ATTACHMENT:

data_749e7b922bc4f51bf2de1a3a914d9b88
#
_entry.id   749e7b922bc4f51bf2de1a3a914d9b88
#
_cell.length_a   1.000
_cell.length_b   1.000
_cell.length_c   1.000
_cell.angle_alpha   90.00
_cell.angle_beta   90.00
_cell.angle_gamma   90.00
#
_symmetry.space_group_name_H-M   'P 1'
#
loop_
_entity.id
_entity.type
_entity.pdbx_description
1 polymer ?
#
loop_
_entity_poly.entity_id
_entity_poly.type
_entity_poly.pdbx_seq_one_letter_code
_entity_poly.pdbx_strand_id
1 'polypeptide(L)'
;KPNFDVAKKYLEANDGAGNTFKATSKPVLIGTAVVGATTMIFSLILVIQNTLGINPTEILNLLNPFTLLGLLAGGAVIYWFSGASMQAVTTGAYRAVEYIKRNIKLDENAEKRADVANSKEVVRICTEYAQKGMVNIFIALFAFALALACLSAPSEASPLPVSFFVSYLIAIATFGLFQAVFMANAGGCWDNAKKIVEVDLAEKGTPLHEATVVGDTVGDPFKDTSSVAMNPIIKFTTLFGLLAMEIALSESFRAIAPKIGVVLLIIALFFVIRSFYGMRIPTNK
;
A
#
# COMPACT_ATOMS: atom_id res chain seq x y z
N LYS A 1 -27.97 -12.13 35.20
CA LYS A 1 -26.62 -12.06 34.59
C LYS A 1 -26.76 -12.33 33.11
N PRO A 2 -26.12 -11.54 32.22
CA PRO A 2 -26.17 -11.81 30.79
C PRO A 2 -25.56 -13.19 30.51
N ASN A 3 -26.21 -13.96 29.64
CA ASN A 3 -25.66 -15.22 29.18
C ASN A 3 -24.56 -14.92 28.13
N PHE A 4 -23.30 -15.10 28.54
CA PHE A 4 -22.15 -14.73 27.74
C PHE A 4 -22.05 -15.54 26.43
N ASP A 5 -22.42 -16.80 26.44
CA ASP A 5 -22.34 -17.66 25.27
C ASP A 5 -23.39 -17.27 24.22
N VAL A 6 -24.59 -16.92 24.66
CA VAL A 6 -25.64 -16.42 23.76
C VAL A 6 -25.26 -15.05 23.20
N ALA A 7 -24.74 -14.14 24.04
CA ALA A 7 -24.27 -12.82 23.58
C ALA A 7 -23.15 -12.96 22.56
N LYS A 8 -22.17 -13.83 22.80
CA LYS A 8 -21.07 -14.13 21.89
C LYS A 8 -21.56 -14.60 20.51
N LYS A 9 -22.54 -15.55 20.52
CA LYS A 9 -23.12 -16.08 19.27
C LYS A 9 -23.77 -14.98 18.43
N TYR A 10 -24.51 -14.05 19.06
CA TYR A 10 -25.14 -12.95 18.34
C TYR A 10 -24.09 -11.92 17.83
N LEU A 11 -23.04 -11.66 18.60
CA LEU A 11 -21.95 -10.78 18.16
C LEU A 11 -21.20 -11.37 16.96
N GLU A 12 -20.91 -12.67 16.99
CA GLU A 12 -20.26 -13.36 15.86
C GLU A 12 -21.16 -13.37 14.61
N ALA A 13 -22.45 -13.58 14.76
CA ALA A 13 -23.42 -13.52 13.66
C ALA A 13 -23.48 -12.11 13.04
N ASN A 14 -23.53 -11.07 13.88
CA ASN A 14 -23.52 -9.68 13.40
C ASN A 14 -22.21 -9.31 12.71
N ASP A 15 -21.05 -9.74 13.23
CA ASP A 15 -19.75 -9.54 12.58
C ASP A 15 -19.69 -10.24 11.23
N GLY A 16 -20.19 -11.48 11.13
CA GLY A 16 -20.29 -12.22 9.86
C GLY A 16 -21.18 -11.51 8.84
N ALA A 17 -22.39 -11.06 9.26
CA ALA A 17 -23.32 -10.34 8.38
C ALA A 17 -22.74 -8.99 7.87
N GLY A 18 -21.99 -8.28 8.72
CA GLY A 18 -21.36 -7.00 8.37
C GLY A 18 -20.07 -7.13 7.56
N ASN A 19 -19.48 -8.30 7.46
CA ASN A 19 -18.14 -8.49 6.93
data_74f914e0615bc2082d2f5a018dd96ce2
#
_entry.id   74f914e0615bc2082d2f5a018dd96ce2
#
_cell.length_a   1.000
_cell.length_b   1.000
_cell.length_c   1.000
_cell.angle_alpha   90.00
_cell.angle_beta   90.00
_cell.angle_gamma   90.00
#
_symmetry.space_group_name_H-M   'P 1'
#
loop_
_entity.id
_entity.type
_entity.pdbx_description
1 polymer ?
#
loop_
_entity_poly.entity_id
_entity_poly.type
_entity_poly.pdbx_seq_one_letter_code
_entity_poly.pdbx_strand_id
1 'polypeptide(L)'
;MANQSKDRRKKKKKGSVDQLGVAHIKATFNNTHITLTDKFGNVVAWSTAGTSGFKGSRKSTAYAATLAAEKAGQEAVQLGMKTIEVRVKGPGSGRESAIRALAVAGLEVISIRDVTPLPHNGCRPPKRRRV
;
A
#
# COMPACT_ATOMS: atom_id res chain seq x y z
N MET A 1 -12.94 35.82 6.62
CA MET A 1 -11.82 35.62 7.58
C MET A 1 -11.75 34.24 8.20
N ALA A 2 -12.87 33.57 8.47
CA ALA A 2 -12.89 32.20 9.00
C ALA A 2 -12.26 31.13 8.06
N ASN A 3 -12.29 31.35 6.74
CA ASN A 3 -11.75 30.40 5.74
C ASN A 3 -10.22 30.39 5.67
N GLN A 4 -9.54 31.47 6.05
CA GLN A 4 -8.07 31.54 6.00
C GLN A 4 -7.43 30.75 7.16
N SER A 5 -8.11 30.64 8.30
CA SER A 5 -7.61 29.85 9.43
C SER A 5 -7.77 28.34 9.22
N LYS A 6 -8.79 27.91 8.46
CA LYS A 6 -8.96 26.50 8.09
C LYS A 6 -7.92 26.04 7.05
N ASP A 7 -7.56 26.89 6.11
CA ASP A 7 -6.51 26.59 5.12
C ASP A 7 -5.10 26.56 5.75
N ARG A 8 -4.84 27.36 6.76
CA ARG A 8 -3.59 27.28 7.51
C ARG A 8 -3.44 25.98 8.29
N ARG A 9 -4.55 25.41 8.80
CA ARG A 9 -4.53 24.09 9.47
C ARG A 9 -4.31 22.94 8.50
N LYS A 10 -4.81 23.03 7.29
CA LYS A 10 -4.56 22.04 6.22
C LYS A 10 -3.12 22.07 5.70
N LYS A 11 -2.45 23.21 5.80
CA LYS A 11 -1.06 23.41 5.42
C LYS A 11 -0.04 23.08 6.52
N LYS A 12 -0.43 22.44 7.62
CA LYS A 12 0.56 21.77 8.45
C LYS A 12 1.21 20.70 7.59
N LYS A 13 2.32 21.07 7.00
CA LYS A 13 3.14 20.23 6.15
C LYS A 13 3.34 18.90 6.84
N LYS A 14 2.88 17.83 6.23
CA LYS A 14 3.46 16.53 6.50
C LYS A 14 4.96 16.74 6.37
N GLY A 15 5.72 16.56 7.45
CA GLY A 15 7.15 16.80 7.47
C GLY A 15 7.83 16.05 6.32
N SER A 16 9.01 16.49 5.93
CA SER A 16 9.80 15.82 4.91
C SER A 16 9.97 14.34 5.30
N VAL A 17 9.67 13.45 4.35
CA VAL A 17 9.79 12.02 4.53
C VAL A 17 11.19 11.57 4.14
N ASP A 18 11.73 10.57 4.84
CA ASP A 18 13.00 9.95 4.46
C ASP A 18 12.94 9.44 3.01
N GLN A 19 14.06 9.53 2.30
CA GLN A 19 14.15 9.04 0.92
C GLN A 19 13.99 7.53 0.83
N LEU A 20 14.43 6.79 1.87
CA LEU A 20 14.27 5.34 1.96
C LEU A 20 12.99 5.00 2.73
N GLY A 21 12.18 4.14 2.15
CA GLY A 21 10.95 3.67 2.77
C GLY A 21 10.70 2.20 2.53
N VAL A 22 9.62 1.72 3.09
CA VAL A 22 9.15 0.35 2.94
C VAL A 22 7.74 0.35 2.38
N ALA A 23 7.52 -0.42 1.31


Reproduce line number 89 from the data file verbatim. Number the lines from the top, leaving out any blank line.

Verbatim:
_entry.id   74f914e0615bc2082d2f5a018dd96ce2